More Variable Stuff
This leniency isn’t infinite, so we should keep the following things in mind when naming our variables:
Variables can be as short as one character, or they can be as long as you want—think thousands and thousands of characters.
Variables can start with a letter, underscore, or the $ character. They can’t start with a number.
Outside of the first character, our variables can be made up of any combination of letters, underscores, numbers, and $ characters. We can also mix and match lowercase and uppercase to our heart’s content.
Spaces are not allowed.
Below are some examples of valid variable names:
let myText; let $; let r8; let _counter; let $field; let thisIsALongVariableName_butItCouldBeLonger; let __$abc; let OldSchoolNamingScheme;
Outside of valid names, there are other things to focus on as well, such as naming conventions and how many people commonly name variables and other things that you identify with a name. We will touch on these things in other chapters.
More on Declaring and Initializing Variables
Declaring a Variable Is Optional
For example, we don’t have to use the let keyword to declare a variable. We could just do something as follows:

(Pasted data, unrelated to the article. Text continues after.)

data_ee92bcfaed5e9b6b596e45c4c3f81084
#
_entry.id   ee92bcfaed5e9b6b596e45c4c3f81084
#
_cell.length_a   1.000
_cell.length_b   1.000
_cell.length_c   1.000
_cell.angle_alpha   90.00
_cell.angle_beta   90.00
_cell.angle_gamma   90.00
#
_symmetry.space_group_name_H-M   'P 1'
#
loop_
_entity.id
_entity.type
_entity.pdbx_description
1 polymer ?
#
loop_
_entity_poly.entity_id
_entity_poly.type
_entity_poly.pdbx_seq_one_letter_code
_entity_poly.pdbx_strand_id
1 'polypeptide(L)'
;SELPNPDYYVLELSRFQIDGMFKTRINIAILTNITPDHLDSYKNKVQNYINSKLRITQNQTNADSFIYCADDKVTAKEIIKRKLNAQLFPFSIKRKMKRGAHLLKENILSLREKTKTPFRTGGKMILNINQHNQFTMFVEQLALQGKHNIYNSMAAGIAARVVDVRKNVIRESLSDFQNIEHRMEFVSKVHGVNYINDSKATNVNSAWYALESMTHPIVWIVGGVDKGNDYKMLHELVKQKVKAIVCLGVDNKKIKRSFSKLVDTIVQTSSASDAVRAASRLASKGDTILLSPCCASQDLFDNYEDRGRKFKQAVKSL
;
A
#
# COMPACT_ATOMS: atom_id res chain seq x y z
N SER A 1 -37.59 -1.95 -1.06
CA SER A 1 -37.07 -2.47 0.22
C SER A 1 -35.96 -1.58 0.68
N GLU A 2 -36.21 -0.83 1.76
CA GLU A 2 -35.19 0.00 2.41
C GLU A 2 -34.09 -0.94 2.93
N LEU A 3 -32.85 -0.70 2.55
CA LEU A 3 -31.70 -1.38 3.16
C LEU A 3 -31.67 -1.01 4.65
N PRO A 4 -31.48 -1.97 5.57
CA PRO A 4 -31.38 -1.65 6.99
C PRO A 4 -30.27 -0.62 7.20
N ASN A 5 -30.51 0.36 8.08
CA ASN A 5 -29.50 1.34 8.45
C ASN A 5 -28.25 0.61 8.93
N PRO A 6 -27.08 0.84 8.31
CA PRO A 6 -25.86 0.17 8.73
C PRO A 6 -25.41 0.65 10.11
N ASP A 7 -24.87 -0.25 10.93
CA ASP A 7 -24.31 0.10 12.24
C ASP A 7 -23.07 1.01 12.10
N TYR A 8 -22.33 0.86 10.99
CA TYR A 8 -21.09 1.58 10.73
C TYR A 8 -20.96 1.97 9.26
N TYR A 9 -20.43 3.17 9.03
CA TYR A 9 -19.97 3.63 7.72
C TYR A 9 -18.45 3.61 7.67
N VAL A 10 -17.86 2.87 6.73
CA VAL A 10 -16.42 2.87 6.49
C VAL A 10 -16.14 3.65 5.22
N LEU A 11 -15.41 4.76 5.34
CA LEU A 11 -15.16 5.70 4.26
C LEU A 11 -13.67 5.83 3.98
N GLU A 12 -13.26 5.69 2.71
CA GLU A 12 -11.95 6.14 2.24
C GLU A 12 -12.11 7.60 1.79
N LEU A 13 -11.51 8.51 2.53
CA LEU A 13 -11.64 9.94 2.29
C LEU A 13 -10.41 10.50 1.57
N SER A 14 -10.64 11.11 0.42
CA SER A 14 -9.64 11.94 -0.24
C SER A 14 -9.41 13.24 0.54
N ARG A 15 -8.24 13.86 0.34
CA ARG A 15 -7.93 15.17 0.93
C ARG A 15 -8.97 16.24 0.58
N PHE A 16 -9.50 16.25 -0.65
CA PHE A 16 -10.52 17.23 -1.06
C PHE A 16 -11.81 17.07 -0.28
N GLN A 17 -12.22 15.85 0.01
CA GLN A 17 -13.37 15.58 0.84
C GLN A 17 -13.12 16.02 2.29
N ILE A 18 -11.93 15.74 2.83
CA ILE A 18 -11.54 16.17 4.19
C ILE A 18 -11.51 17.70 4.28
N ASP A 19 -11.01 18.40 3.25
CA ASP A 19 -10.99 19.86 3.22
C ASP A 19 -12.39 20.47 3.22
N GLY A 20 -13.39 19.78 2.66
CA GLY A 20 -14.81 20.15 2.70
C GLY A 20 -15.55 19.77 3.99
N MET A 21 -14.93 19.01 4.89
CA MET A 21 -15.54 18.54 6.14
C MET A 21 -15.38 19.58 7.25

myText = "hello, world!"; alert(myText);
Notice the myText variable is being used without formally being declared with the let keyword. While not recommended, this is completely fine. The end result is that we have a variable called myText. The only thing is that, by declaring a variable this way, we are declaring it globally. Don’t worry if the last sentence makes no sense. We’ll look at what globally means when talking about variable scope later.
Declaring and Initializing on Separate Lines is Cool
There is one more thing to call out, and that is this: The declaration and initialization of a variable does not have to be part of the same statement. We can break it up across multiple statements:
let myText; myText = "hello, world!"; alert(myText);
In practice, we will find ourselves breaking up our declaration and initialization of variables all the time.
Changing Variable Values and the const Keyword
Lastly, we can change the value of a variable declared via let to whatever we want whenever we want:
let myText; myText = "hello, world!"; myText = 99; myText = 4 * 10; myText = true; myText = undefined; alert(myText);
const siteURL = "https://www.google.com"; alert(siteURL);